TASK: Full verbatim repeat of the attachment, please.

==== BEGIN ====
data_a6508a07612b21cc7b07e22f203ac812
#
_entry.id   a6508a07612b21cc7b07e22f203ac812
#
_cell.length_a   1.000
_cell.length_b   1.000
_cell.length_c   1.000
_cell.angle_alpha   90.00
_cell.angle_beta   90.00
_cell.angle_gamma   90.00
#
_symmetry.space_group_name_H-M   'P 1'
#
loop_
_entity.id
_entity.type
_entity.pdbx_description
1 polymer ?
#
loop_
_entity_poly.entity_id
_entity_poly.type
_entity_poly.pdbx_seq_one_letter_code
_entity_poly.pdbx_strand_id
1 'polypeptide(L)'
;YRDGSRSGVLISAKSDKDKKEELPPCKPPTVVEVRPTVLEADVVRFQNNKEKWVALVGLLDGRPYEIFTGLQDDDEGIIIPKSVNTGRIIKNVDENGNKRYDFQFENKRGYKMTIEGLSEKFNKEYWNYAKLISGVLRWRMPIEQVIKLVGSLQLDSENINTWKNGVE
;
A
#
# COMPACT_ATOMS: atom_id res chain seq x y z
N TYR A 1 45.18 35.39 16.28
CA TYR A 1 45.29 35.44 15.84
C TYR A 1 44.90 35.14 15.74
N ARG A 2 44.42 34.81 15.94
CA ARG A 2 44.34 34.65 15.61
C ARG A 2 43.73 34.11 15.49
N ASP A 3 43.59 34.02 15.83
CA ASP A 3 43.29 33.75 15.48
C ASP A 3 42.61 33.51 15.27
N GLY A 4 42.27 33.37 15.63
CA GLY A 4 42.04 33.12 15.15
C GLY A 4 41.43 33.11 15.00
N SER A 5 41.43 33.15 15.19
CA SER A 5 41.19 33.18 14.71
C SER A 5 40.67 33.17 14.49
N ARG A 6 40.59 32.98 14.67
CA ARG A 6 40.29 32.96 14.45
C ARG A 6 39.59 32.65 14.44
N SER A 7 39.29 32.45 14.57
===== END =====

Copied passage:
data_a6508a07612b21cc7b07e22f203ac812
#
_entry.id   a6508a07612b21cc7b07e22f203ac812
#
_cell.length_a   1.000
_cell.length_b   1.000
_cell.length_c   1.000
_cell.angle_alpha   90.00
_cell.angle_beta   90.00
_cell.angle_gamma   90.00
#
_symmetry.space_group_name_H-M   'P 1'
#
loop_
_entity.id
_entity.type
_entity.pdbx_description
1 polymer ?
#
loop_
_entity_poly.entity_id
_entity_poly.type
_entity_poly.pdbx_seq_one_letter_code
_entity_poly.pdbx_strand_id
1 'polypeptide(L)'
;YRDGSRSGVLISAKSDKDKKEELPPCKPPTVVEVRPTVLEADVVRFQNNKEKWVALVGLLDGRPYEIFTGLQDDDEGIIIPKSVNTGRIIKNVDENGNKRYDFQFENKRGYKMTIEGLSEKFNKEYWNYAKLISGVLRWRMPIEQVIKLVGSLQLDSENINTWKNGVE
;
A
#
# COMPACT_ATOMS: atom_id res chain seq x y z
N TYR A 1 45.18 35.39 16.28
CA TYR A 1 45.29 35.44 15.84
C TYR A 1 44.90 35.14 15.74
N ARG A 2 44.42 34.81 15.94
CA ARG A 2 44.34 34.65 15.61
C ARG A 2 43.73 34.11 15.49
N ASP A 3 43.59 34.02 15.83
CA ASP A 3 43.29 33.75 15.48
C ASP A 3 42.61 33.51 15.27
N GLY A 4 42.27 33.37 15.63
CA GLY A 4 42.04 33.12 15.15
C GLY A 4 41.43 33.11 15.00
N SER A 5 41.43 33.15 15.19
CA SER A 5 41.19 33.18 14.71
C SER A 5 40.67 33.17 14.49
N ARG A 6 40.59 32.98 14.67
CA ARG A 6 40.29 32.96 14.45
C ARG A 6 39.59 32.65 14.44
N SER A 7 39.29 32.45 14.57